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Video: Newspaper owner, 98, resisted cops raiding her home: ‘This is my house!’

Front pages hang on a wall at the Marion County Record, where police served a search warrant Friday. (Luke Nozicka/The Kansas City Star/TNS)
August 24, 2023

Newly released surveillance footage shows Joan Meyer, the 98-year-old co-owner of the Marion County Record, responding to a police raid on her home the day before she died.

The video footage shows Meyer yelling at Marion County police officers, who carried out a raid on her home and newspaper office with search warrants.

“Don’t you touch any of that stuff,” Meyer, dressed in a robe and slippers and gripping a walker, can be heard shouting at the beginning of the video clip. After one of the officers began addressing the newspaper co-owner as “ma’am,” Meyer shouted, “This is my house!”

As officers continued to seize any electronic devices in the house, Meyer shouted, “I don’t want you in my house!”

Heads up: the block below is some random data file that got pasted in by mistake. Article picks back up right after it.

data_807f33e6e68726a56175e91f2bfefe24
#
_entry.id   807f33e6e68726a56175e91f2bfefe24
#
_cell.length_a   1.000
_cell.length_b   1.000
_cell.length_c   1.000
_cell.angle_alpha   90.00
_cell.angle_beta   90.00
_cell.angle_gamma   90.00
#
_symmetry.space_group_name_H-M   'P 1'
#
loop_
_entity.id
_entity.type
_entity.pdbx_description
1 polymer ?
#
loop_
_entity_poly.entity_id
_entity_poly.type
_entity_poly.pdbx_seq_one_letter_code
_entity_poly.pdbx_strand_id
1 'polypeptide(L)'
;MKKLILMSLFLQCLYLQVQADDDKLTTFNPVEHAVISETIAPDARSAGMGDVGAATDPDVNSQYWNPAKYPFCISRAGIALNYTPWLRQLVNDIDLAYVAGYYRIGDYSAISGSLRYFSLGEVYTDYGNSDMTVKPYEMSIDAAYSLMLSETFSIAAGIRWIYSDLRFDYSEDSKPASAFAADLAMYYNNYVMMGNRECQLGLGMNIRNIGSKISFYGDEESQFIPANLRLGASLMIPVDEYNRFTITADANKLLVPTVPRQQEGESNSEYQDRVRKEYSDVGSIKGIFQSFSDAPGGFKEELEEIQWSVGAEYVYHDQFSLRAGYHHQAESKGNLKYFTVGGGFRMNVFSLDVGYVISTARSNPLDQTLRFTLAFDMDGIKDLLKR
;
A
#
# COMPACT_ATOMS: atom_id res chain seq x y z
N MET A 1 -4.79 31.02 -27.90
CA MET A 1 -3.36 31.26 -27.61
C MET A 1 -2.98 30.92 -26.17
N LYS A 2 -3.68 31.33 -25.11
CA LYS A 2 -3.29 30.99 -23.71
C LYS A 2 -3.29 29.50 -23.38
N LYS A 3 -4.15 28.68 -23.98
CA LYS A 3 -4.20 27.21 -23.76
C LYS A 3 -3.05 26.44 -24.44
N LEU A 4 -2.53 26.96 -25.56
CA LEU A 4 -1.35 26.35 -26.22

According to Fox News, Joan Meyer’s son, Eric Meyer, who is the publisher of the Marion County Record, publicly released the footage Tuesday after a state official claimed the reason behind the police raid did not constitute a crime.

Following the death of his mother just one day after law enforcement raided the newspaper and his mother’s house, Eric Meyer blamed his mother’s death on the stress inflicted by the police raid.

READ MORE: Newspaper raided by cops was investigating police chief’s alleged sex scandal

“It’s everything you’ve heard of a third-world. It really is like we’re living in Stalinist Russia or Nazi Germany,” Meyer said. “How dare they take the last day of her life and make her filled with fear and anger.”

In the surveillance video, a police officer can be seen asking Joan Meyer how many computers could be found in her house. In response, Meyer pushed past the officer with her walker, boldly stating, “I’m not gonna tell you. Get out of my way.”

The recent raid on the Marion County Record prompted backlash due to First Amendment concerns. Last week, Marion County Attorney Joel Ensey withdrew the search warrants pertaining to the police investigation, ordering Marion Police to return all of the items that were seized at the newspaper facility and the Meyer residence. The Marion County attorney reportedly found no legal basis for the case.

“It is not a crime in America to be a reporter,” Bernie Rhodes, an attorney for Meyers and the Marion County Record, told Fox News.